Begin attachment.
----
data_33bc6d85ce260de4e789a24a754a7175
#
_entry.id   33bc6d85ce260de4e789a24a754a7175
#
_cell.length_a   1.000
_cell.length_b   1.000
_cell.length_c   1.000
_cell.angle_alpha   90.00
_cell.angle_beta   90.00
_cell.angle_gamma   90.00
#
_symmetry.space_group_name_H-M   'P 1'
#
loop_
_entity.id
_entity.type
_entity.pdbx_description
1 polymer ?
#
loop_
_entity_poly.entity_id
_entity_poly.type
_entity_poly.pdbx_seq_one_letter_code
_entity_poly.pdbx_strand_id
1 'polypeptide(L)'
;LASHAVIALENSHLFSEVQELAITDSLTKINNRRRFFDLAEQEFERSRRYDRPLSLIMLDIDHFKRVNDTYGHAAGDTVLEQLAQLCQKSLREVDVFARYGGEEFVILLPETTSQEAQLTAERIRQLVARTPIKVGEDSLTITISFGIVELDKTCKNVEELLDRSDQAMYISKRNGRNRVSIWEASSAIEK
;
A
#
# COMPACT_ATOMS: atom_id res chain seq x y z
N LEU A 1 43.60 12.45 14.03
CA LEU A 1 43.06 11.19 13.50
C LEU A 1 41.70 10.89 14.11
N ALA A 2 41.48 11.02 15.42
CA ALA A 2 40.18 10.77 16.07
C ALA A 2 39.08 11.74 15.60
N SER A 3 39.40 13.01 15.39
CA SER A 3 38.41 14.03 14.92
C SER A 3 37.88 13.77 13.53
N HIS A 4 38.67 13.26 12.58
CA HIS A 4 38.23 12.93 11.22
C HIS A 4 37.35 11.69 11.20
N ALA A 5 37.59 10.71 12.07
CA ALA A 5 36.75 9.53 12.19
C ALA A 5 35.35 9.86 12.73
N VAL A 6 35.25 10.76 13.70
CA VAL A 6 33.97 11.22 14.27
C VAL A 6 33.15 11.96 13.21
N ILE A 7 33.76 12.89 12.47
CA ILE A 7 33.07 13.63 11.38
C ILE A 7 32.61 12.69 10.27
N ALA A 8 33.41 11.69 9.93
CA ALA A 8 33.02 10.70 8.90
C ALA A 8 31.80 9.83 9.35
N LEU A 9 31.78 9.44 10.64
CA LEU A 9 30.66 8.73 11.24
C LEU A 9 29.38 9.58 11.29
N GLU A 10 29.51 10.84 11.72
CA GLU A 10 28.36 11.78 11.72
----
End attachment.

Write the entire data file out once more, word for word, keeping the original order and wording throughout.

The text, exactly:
data_33bc6d85ce260de4e789a24a754a7175
#
_entry.id   33bc6d85ce260de4e789a24a754a7175
#
_cell.length_a   1.000
_cell.length_b   1.000
_cell.length_c   1.000
_cell.angle_alpha   90.00
_cell.angle_beta   90.00
_cell.angle_gamma   90.00
#
_symmetry.space_group_name_H-M   'P 1'
#
loop_
_entity.id
_entity.type
_entity.pdbx_description
1 polymer ?
#
loop_
_entity_poly.entity_id
_entity_poly.type
_entity_poly.pdbx_seq_one_letter_code
_entity_poly.pdbx_strand_id
1 'polypeptide(L)'
;LASHAVIALENSHLFSEVQELAITDSLTKINNRRRFFDLAEQEFERSRRYDRPLSLIMLDIDHFKRVNDTYGHAAGDTVLEQLAQLCQKSLREVDVFARYGGEEFVILLPETTSQEAQLTAERIRQLVARTPIKVGEDSLTITISFGIVELDKTCKNVEELLDRSDQAMYISKRNGRNRVSIWEASSAIEK
;
A
#
# COMPACT_ATOMS: atom_id res chain seq x y z
N LEU A 1 43.60 12.45 14.03
CA LEU A 1 43.06 11.19 13.50
C LEU A 1 41.70 10.89 14.11
N ALA A 2 41.48 11.02 15.42
CA ALA A 2 40.18 10.77 16.07
C ALA A 2 39.08 11.74 15.60
N SER A 3 39.40 13.01 15.39
CA SER A 3 38.41 14.03 14.92
C SER A 3 37.88 13.77 13.53
N HIS A 4 38.67 13.26 12.58
CA HIS A 4 38.23 12.93 11.22
C HIS A 4 37.35 11.69 11.20
N ALA A 5 37.59 10.71 12.07
CA ALA A 5 36.75 9.53 12.19
C ALA A 5 35.35 9.86 12.73
N VAL A 6 35.25 10.76 13.70
CA VAL A 6 33.97 11.22 14.27
C VAL A 6 33.15 11.96 13.21
N ILE A 7 33.76 12.89 12.47
CA ILE A 7 33.07 13.63 11.38
C ILE A 7 32.61 12.69 10.27
N ALA A 8 33.41 11.69 9.93
CA ALA A 8 33.02 10.70 8.90
C ALA A 8 31.80 9.83 9.35
N LEU A 9 31.78 9.44 10.64
CA LEU A 9 30.66 8.73 11.24
C LEU A 9 29.38 9.58 11.29
N GLU A 10 29.51 10.84 11.72
CA GLU A 10 28.36 11.78 11.72